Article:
NEW ORLEANS (AP) — An environmental group's annual look at water quality at the nation's vacation beaches rates Louisiana's among the most contaminated.
The report by the Natural Resources Defense Council says 29 percent of water samples taken at Louisiana beaches showed elevated bacterial levels.
The national average is 8 percent.
An analysis of the report by The Times-Picayune (http://bit.ly/Ok1i3C) shows high bacteria levels were found in 44 percent of water samples collected at five Cameron Parish beaches.
Grand Isle beaches fared much better, with elevated bacteria counts found in 9 percent of nearly 250 samples.
Testing results at some favorite getaways for New Orleans area residents showed an 8 percent contamination rate in Bay St. Louis, Miss., and no bad samples at Dauphin Island or Gulf Shores in Alabama or in Pensacola, Fla.
Cameron Parish was listed among the 15 worst "repeat offenders" for persistent contamination problems from storm water runoff and sewage pollution, the report said.
The national study was based on beach water testing at 3,000 locations for bacteria found in human or animal waste.
The report urges the federal Environmental Protection Agency to impose stricter water quality standards this fall when it revises criteria that have been in place since 1986.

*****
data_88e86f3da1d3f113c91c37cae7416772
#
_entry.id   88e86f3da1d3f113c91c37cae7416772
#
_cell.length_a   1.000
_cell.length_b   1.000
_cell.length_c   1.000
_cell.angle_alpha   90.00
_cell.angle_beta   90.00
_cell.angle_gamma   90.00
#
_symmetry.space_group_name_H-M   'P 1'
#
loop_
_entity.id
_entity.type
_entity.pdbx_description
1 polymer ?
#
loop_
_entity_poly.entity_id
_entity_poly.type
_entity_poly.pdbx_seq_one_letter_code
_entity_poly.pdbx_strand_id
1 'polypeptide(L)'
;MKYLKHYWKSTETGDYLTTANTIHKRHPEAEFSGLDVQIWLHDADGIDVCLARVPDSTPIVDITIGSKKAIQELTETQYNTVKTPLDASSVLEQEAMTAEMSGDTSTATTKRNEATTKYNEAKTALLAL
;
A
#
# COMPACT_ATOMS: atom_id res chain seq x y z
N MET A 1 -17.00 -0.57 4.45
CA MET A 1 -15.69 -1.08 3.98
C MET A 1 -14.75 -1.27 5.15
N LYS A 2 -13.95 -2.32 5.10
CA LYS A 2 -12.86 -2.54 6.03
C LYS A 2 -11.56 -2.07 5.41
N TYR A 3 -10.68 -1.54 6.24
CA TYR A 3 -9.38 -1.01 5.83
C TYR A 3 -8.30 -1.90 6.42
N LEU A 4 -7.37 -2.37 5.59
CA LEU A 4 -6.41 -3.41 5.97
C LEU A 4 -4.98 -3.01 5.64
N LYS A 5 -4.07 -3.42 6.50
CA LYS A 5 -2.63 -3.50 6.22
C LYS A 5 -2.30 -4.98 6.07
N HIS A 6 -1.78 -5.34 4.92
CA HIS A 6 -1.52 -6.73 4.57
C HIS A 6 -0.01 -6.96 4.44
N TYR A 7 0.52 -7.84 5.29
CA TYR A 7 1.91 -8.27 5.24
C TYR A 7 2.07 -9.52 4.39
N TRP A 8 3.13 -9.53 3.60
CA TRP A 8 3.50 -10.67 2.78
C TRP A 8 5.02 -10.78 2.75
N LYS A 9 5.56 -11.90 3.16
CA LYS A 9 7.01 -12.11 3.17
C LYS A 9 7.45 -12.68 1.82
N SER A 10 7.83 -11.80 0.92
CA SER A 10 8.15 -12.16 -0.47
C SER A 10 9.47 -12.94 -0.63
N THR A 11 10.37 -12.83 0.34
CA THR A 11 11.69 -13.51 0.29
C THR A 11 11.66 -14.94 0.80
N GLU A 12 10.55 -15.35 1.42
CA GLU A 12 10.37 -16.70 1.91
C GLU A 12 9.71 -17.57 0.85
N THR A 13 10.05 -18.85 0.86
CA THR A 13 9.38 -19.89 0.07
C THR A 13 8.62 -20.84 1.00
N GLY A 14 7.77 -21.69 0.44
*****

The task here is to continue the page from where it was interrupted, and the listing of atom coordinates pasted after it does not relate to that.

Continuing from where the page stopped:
"If people were swimming in water that meets their proposed standards, approximately 1 in 28 risk getting sick," said Jon Devine, senior attorney for the Natural Resources Defense Council. "We think that is too much of a risk. EPA needs to go back and come up with a stronger standard that protects more people when they go to the beach and consider other health effects."
The number of days beaches were closed or were subject to water-quality advisories was the third highest since the environmental group began issuing annual reports 22 years ago. The second highest total of beach closures and warnings occurred in 2010, the report said. That was the year of the BP oil spill.
Devine said the most common ailments are gastrointestinal illnesses, including nausea, diarrhea and vomiting.
"Testing the Waters: A Guide to Water Quality at Vacation Beaches" and a searchable database of testing results can be viewed at:
Information from: The Times-Picayune, http://www.nola.com